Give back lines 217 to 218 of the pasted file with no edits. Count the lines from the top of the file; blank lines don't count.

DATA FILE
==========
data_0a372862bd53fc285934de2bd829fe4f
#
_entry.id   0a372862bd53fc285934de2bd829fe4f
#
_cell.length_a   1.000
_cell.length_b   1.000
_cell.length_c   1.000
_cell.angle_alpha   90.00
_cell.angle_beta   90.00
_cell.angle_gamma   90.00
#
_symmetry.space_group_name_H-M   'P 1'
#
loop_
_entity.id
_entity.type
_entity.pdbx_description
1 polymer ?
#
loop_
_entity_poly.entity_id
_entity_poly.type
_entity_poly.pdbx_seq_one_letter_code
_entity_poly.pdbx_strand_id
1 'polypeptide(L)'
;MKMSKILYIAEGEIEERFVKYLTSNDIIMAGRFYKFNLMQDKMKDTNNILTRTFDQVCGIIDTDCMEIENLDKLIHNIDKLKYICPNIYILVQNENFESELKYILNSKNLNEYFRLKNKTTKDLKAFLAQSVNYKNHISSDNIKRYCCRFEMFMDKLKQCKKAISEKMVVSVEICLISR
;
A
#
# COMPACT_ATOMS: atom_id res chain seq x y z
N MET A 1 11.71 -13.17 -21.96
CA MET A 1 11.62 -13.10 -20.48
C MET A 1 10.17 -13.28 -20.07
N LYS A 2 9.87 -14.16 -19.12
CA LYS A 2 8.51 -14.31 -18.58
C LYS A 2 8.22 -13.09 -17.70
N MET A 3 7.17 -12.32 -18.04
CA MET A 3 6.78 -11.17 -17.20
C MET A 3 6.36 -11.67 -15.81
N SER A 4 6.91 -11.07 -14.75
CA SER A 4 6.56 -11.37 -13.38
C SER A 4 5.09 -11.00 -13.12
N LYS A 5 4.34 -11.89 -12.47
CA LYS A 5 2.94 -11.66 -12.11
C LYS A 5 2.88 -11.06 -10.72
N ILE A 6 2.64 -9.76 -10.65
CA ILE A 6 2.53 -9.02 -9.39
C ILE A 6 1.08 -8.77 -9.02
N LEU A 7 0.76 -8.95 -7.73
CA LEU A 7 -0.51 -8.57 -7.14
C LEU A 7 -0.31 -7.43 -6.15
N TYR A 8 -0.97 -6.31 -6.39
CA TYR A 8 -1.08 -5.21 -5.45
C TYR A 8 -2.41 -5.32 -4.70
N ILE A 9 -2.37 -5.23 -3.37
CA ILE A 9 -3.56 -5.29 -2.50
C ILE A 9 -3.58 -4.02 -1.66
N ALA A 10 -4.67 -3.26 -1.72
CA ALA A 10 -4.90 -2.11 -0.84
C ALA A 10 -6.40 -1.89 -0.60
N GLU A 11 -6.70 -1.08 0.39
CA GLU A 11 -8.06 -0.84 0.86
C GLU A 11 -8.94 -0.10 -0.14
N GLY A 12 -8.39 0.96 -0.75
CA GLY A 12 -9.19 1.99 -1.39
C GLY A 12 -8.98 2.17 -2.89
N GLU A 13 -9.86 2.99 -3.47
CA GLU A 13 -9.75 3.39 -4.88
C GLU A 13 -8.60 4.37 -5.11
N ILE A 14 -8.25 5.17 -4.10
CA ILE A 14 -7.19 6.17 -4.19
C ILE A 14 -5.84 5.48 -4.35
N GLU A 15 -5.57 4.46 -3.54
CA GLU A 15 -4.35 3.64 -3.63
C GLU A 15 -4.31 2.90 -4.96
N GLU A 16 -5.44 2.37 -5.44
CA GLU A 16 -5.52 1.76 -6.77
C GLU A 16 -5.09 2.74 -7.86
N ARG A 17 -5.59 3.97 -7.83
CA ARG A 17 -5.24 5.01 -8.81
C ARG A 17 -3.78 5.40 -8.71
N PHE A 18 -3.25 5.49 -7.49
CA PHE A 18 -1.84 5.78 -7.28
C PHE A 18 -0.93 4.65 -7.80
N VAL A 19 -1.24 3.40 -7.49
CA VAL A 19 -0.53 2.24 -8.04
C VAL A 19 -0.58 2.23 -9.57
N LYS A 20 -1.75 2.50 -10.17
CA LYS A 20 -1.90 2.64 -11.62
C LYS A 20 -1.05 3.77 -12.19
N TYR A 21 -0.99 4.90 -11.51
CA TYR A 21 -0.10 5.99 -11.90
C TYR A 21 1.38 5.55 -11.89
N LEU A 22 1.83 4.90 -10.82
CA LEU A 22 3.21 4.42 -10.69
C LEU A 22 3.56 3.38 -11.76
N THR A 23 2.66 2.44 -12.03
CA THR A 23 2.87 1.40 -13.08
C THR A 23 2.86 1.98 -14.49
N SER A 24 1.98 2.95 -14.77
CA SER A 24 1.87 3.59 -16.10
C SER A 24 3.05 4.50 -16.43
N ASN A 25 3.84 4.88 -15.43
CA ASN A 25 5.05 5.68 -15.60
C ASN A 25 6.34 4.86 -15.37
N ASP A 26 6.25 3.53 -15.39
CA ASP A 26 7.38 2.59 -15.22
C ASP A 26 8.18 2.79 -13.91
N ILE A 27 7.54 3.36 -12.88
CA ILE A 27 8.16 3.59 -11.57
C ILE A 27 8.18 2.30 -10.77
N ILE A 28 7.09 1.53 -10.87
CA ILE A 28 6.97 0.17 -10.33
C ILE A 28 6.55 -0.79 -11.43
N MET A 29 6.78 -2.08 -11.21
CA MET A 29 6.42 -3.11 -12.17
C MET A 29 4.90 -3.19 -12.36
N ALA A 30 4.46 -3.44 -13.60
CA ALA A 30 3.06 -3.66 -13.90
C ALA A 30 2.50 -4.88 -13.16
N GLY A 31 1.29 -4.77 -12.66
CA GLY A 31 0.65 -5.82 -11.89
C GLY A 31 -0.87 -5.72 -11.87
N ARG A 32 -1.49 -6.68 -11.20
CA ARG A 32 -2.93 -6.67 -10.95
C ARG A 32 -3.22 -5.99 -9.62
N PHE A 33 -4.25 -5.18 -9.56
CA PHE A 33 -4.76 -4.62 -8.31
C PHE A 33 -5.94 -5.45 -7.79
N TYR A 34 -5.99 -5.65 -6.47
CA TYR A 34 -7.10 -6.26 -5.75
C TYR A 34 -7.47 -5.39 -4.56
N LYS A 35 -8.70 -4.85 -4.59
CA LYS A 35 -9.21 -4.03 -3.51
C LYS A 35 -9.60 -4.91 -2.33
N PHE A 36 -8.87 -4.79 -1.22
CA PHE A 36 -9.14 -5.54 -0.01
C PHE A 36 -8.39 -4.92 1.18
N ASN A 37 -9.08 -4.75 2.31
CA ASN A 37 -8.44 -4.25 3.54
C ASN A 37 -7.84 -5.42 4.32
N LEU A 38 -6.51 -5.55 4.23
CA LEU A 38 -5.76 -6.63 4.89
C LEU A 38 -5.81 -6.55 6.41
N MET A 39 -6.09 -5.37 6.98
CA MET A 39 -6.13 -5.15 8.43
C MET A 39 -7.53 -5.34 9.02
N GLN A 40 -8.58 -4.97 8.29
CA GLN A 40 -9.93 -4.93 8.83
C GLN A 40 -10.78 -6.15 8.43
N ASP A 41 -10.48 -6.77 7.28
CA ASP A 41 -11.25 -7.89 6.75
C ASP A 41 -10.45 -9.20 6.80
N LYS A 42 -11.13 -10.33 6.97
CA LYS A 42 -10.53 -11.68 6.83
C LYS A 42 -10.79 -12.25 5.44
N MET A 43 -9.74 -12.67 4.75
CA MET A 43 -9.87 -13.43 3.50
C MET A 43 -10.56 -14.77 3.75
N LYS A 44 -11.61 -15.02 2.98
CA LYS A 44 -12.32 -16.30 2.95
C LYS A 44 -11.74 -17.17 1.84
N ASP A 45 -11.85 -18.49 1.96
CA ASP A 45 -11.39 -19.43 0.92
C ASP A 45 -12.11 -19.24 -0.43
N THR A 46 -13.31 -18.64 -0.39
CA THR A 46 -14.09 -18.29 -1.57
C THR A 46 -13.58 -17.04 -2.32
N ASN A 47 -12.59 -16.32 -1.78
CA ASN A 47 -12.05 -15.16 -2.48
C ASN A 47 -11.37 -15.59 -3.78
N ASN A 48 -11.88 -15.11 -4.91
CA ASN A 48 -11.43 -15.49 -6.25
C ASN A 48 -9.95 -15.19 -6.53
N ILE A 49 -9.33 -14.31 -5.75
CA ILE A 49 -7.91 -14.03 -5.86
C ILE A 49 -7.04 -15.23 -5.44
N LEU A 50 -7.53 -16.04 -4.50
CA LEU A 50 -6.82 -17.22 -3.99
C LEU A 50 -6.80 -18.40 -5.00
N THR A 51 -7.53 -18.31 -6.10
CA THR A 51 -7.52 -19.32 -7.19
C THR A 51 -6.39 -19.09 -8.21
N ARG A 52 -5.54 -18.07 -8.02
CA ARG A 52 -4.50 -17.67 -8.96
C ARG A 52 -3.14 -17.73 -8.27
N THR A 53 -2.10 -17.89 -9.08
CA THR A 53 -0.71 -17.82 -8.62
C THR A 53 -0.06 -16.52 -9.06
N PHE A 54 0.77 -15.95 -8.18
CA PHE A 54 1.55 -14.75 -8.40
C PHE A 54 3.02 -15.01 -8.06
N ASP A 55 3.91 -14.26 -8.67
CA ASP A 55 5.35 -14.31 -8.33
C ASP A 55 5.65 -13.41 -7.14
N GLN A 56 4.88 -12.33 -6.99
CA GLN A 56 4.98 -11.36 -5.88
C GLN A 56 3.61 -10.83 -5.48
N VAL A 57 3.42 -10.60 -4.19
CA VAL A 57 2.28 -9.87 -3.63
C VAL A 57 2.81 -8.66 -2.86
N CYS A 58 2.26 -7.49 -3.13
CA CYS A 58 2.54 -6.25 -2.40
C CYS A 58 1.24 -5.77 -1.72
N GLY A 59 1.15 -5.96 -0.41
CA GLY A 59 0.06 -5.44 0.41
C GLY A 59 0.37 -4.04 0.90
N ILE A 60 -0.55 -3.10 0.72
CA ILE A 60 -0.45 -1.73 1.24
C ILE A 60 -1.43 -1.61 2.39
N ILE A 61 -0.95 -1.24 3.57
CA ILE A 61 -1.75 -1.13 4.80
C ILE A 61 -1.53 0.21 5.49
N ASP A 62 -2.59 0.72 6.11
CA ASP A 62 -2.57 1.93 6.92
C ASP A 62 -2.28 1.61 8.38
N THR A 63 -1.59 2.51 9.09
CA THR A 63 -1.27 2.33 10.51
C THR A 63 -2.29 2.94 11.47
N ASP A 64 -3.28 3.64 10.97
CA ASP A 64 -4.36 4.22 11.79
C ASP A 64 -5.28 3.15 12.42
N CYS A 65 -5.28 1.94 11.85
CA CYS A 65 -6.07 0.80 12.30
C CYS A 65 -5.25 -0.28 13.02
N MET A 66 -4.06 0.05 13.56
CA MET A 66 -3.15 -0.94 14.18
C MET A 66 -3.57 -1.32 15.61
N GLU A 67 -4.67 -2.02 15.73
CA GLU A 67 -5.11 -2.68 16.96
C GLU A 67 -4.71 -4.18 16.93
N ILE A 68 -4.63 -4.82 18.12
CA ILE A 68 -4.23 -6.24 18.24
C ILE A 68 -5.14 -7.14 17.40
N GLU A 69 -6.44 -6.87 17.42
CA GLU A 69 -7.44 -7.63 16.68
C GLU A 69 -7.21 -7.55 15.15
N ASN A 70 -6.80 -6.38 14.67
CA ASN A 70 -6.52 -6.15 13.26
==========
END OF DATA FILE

N THR A 63 -1.59 2.51 9.09
CA THR A 63 -1.27 2.33 10.51